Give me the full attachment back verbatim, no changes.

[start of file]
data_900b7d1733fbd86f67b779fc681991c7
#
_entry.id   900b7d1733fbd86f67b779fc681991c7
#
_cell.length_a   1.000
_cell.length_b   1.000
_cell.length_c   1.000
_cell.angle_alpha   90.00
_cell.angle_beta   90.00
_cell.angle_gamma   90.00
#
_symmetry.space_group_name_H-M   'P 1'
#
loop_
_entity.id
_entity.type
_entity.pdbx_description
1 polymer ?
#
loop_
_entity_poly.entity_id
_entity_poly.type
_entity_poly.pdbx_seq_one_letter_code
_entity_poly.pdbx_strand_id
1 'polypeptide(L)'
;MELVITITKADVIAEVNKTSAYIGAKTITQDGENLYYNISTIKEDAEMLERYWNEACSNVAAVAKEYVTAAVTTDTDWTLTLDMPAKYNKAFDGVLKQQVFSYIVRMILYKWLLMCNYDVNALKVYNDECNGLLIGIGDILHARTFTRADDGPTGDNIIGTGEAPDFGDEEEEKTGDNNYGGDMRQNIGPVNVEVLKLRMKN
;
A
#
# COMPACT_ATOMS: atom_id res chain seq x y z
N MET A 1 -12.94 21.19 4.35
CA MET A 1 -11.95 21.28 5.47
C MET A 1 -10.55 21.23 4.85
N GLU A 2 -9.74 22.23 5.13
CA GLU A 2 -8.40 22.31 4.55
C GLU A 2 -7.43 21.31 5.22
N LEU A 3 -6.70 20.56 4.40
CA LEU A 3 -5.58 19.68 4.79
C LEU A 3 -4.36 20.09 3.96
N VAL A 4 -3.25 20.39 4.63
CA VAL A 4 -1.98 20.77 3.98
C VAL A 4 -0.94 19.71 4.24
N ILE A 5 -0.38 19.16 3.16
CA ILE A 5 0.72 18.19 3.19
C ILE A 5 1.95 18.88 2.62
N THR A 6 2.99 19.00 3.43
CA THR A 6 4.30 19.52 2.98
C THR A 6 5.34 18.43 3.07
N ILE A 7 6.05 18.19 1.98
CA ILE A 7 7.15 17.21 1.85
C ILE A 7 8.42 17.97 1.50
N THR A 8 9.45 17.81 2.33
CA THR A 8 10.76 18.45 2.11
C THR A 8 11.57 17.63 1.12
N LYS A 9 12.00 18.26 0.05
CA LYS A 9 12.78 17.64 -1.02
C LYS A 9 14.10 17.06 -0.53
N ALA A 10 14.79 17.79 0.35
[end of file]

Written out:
data_900b7d1733fbd86f67b779fc681991c7
#
_entry.id   900b7d1733fbd86f67b779fc681991c7
#
_cell.length_a   1.000
_cell.length_b   1.000
_cell.length_c   1.000
_cell.angle_alpha   90.00
_cell.angle_beta   90.00
_cell.angle_gamma   90.00
#
_symmetry.space_group_name_H-M   'P 1'
#
loop_
_entity.id
_entity.type
_entity.pdbx_description
1 polymer ?
#
loop_
_entity_poly.entity_id
_entity_poly.type
_entity_poly.pdbx_seq_one_letter_code
_entity_poly.pdbx_strand_id
1 'polypeptide(L)'
;MELVITITKADVIAEVNKTSAYIGAKTITQDGENLYYNISTIKEDAEMLERYWNEACSNVAAVAKEYVTAAVTTDTDWTLTLDMPAKYNKAFDGVLKQQVFSYIVRMILYKWLLMCNYDVNALKVYNDECNGLLIGIGDILHARTFTRADDGPTGDNIIGTGEAPDFGDEEEEKTGDNNYGGDMRQNIGPVNVEVLKLRMKN
;
A
#
# COMPACT_ATOMS: atom_id res chain seq x y z
N MET A 1 -12.94 21.19 4.35
CA MET A 1 -11.95 21.28 5.47
C MET A 1 -10.55 21.23 4.85
N GLU A 2 -9.74 22.23 5.13
CA GLU A 2 -8.40 22.31 4.55
C GLU A 2 -7.43 21.31 5.22
N LEU A 3 -6.70 20.56 4.40
CA LEU A 3 -5.58 19.68 4.79
C LEU A 3 -4.36 20.09 3.96
N VAL A 4 -3.25 20.39 4.63
CA VAL A 4 -1.98 20.77 3.98
C VAL A 4 -0.94 19.71 4.24
N ILE A 5 -0.38 19.16 3.16
CA ILE A 5 0.72 18.19 3.19
C ILE A 5 1.95 18.88 2.62
N THR A 6 2.99 19.00 3.43
CA THR A 6 4.30 19.52 2.98
C THR A 6 5.34 18.43 3.07
N ILE A 7 6.05 18.19 1.98
CA ILE A 7 7.15 17.21 1.85
C ILE A 7 8.42 17.97 1.50
N THR A 8 9.45 17.81 2.33
CA THR A 8 10.76 18.45 2.11
C THR A 8 11.57 17.63 1.12
N LYS A 9 12.00 18.26 0.05
CA LYS A 9 12.78 17.64 -1.02
C LYS A 9 14.10 17.06 -0.53
N ALA A 10 14.79 17.79 0.35